Consultancy firms are looking for applicants who provide evidence of their achievements and how their contribution makes a positive impact on the processes, people and outcomes related to their work. Often identified in their selection criteria, the typical skills that consultancy firms look for are:
- A high level of academic achievement; usually, a 2:1 is the minimum requirement
- Leadership, often displayed through extra-curricular activities such as volunteering or taking responsibility within student societies
- Analytical problem-solving and quantitative skills
- Numeracy: you need to be comfortable with numbers, mental arithmetic and statistical analysis – but note that a numerate background/degree subject is not necessary
- Excellent communication and interpersonal skills, the capacity to work effectively in teams and to get on with a wide range of people both internally and on the client side
- Ability to both think in a logical, structured way and be open to new knowledge and interpretations
- Creativity to generate ideas and options and show an entrepreneurial business sense
- Drive and motivation for the sector
- Commercial awareness and business acumen.
Students interested in an accessible introduction to the language of business, what strategy is and insights into how it is developed and applied can join the Careers Service's Insight in Strategy & Management programme. This programme is relevant for all fields of work, not only consultancy, and aims to demystify business for participants and should be an excellent starting point for students who want to understand key aspects of the commercial world. Run most months; it consists of six short, interactive workshops over three consecutive weeks. It can help you develop your business acumen and commercial awareness and will support your preparation for tackling recruitment questions and case study-style interviews.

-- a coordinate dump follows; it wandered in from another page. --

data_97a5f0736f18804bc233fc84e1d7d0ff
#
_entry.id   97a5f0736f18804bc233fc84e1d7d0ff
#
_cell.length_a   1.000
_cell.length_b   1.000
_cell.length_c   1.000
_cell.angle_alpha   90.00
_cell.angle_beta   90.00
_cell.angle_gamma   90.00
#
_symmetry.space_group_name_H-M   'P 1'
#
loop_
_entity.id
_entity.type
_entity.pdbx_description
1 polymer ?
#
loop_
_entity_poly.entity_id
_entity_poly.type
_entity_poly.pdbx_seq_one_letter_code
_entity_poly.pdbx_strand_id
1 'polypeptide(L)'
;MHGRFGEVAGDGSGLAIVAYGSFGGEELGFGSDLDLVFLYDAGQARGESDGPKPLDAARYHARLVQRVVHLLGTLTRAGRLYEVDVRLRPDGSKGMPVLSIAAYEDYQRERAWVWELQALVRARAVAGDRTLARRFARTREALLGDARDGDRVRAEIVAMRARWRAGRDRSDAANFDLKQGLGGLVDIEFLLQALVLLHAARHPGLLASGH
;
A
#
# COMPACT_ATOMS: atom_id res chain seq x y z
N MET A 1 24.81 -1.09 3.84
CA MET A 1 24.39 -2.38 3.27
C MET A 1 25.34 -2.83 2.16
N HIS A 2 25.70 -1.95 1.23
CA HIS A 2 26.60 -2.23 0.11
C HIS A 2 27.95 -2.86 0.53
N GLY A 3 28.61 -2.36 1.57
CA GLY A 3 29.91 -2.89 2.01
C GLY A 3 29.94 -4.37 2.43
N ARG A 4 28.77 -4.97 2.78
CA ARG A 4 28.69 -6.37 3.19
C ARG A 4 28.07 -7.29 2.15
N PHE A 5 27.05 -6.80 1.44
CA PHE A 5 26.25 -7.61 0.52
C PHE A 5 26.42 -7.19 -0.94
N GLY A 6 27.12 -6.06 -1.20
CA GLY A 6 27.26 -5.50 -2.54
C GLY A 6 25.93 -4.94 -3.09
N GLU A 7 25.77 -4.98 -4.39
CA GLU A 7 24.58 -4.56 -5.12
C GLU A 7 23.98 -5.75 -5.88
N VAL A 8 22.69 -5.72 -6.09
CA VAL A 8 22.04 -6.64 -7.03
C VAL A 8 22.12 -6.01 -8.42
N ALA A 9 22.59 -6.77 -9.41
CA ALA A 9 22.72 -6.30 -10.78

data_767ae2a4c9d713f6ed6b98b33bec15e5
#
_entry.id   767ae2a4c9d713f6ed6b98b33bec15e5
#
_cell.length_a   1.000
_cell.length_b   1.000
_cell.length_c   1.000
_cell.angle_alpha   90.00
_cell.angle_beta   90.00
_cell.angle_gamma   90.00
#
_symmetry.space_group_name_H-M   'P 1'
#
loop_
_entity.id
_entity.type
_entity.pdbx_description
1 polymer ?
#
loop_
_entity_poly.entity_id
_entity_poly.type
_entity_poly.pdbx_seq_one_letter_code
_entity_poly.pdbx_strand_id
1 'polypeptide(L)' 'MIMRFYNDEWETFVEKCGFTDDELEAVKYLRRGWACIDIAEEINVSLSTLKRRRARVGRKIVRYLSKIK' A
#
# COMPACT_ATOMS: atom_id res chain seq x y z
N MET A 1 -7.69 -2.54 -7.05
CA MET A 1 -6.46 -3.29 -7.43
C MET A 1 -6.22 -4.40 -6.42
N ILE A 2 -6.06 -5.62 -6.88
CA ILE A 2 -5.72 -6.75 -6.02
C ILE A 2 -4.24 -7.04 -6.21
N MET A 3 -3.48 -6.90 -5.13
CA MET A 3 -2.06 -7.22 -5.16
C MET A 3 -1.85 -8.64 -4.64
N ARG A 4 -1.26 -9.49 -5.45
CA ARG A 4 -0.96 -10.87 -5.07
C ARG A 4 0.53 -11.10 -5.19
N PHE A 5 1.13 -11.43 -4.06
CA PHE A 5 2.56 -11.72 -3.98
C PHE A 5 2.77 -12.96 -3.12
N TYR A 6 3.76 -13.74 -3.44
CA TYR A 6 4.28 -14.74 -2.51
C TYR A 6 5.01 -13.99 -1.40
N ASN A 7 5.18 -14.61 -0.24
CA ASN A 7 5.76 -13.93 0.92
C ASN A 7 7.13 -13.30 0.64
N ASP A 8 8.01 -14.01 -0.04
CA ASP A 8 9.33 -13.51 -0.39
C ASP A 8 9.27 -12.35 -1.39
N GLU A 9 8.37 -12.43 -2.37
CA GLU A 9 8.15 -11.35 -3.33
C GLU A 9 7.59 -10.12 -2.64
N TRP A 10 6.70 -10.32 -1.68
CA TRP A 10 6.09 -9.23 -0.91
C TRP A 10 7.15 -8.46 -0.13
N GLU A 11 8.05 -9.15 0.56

Management consultants with a minimum of 5 years' experience can now earn Chartered status by applying for the Chartered Management Consultant (ChMC) award. The ChMC was formally launched in 2021 by the Management Consultancies Association (MCA) and the Chartered Management Institute (CMI) with the aim of enhancing professional standards in the sector. The award is not currently compulsory, but given its popularity, with leading firms such as EY, KPMG and PwC signing up to get their programmes accredited and committing to offering it to all their staff, it looks likely that it will become increasingly important in the sector.
Although internships are becoming more common in the sector, it is certainly not essential for securing a graduate consulting role. Compared to some sectors, the number of ‘work experience’ opportunities and insight programmes is low compared to the overall number of full-time positions. If you are looking for paid work experience with consulting firms, you need to be well organised and get on top of each company’s recruitment timeline: expect to be making applications for internships during Michaelmas term, although some firms will have deadlines that fall in late January/early February.
Because consulting is a very wide field, you can broaden your experience in many ways, and experience in any field can be beneficial - especially if it has a business-related or commercial element. Micro-internships, longer-term work experience, leadership roles in student societies, volunteering and Oxford employability programmes all offer valuable and relevant personal development opportunities.